A fan photographs championship rings on display before last year's Super Bowl.  This year, one Hall of Famer will spend Super Bowl week talking about a different type of ring.  (AP)

A fan photographs championship rings on display before last year's Super Bowl. This year, one Hall of Famer will spend Super Bowl week talking about a different type of ring. (AP)

In 2003, as part of a story on the Presidential Physical Fitness challenge, I interviewed NFL Hall of Famer Lynn Swann. At the time, Swann was the chairman of the President’s Council on Physical Fitness and Sports. He offered some sobering advice on how adults could find the motivation to exercise and eat healthy.

“There are about 300,000 a year who will die because of obesity or obesity related diseases or illnesses,” Swann said. “I don’t want to be one of them.”

The President for whom Swann served was George W. Bush. Swann proudly reported that his boss ran sub-7-minute miles. He had far less flattering things to say about Bush’s predecessor, who was seen at McDonald’s as often as he was seen in running gear.

“I believe therein lies the difference between a commitment to a lifestyle and maybe just a photo op,” Swann said.

With workout tips straight from a four-time Super Bowl champion, this public radio reporter and former couch potato earned her Presidential Physical Fitness certificate. Over time, I lost some weight and eventually ran a half marathon. Just a few months ago, I ran another.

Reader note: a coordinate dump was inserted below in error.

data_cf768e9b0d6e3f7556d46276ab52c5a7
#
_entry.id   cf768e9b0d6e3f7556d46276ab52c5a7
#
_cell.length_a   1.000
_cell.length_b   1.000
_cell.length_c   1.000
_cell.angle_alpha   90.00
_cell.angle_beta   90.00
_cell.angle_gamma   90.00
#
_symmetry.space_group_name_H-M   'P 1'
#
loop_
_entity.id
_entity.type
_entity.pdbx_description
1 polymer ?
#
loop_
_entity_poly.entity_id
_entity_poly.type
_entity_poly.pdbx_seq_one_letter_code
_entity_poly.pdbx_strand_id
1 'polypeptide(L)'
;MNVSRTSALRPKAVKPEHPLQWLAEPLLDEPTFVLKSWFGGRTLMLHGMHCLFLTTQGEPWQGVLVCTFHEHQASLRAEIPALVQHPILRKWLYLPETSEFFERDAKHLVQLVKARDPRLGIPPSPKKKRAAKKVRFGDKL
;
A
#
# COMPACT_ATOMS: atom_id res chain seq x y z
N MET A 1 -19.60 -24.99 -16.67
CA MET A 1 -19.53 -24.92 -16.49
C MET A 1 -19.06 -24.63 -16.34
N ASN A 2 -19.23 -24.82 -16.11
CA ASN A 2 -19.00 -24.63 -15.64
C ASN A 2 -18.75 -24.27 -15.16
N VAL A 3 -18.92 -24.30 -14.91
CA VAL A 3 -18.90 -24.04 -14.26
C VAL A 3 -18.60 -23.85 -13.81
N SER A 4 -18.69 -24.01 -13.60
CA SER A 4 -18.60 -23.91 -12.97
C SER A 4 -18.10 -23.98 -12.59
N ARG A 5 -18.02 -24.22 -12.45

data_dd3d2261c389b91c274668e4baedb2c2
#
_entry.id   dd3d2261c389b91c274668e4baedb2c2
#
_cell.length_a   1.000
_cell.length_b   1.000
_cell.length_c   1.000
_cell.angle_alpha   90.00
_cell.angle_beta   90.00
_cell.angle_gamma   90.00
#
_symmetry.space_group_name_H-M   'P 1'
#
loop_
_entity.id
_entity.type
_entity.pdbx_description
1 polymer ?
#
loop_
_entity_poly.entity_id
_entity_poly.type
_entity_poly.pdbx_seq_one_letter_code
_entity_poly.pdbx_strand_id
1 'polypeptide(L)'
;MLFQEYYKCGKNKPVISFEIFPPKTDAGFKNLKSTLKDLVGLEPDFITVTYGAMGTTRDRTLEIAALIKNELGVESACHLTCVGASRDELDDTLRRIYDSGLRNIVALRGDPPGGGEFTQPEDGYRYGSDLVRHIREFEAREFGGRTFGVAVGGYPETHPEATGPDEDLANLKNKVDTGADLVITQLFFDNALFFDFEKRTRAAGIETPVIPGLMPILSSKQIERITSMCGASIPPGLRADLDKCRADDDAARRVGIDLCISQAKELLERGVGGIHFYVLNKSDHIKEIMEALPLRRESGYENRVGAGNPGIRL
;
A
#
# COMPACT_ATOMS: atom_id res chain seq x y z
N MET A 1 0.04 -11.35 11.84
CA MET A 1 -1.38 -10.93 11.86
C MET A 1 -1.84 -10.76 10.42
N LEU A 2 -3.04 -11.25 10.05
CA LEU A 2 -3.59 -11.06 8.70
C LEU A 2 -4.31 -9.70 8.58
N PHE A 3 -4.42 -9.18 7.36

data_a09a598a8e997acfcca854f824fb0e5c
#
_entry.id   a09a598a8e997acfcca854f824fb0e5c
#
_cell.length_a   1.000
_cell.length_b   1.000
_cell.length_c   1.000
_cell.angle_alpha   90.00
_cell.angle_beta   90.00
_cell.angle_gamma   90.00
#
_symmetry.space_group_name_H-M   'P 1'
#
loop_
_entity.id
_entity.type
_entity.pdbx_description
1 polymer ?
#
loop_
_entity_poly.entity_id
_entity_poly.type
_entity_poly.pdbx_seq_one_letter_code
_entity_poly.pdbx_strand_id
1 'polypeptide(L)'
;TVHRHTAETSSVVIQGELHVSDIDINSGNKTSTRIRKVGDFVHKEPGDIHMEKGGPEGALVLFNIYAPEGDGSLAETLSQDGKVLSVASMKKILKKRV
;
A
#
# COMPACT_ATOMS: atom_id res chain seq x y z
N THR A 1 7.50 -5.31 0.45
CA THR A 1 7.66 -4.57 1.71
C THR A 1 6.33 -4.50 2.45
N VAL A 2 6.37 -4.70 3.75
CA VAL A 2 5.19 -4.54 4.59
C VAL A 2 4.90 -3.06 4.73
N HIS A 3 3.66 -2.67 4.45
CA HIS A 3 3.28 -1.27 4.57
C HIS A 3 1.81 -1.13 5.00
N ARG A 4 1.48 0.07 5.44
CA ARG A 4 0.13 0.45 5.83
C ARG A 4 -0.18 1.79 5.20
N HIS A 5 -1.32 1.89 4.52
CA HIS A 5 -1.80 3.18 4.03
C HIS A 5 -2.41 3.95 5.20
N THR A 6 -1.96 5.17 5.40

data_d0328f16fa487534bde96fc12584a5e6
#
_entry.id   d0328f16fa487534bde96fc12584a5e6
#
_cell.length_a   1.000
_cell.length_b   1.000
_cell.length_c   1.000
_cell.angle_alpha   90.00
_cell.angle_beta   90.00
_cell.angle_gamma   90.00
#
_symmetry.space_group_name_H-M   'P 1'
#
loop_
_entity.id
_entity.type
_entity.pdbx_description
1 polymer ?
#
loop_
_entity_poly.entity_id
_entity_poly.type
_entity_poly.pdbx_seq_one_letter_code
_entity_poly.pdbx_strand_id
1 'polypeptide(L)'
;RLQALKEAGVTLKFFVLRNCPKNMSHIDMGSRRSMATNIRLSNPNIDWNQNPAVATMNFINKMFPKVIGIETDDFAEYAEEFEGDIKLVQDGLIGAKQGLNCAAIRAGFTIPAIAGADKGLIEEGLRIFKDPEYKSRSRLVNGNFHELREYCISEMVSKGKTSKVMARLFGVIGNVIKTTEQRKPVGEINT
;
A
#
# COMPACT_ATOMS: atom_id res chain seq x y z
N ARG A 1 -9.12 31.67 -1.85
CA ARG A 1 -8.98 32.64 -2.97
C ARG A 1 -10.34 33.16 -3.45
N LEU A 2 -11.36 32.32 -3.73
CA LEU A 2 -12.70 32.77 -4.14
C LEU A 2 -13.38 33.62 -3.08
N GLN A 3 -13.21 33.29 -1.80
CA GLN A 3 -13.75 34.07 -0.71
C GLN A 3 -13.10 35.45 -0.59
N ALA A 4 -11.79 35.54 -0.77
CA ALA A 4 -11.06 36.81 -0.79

From time to time, I’ve thought back on my conversation with Mr. Swann and hoped that he would be proud of the modest but healthy gains I’d made over the past nine years.

Lynn Swann has made changes in his life, too. In 2006 he ran for governor of Pennsylvania, and in 2008 he considered a bid for the US House of Representatives.

So, when I received a call from a publicist offering Lynn Swann as a Super Bowl expert, I enthusiastically asked for more information.

The press release that arrived in my inbox was not what I had expected.

Describing Swann as a man who earned “four rings of his own,” the press release proudly proclaimed that Swann was now “giving everyone across America a chance to get their own rings—onion rings, that is.”

Yep. This Super Bowl season, Lynn Swann will be occupying a spot on Radio Row in Indianapolis, dispensing advice on “what it takes to win” the Super Bowl and encouraging Americans to drop by their local Burger King for free onion rings.

Swann has every right to accept employment wherever he sees fit, but given his lifetime of work supporting health and fitness, I’m left with a few questions.

Has America solved its obesity problem? Are fewer fat kids getting picked on in school? Are fewer obese adults dying prematurely?

In short, does Lynn Swann have a commitment to a healthy lifestyle, or is he maybe just looking for a photo op?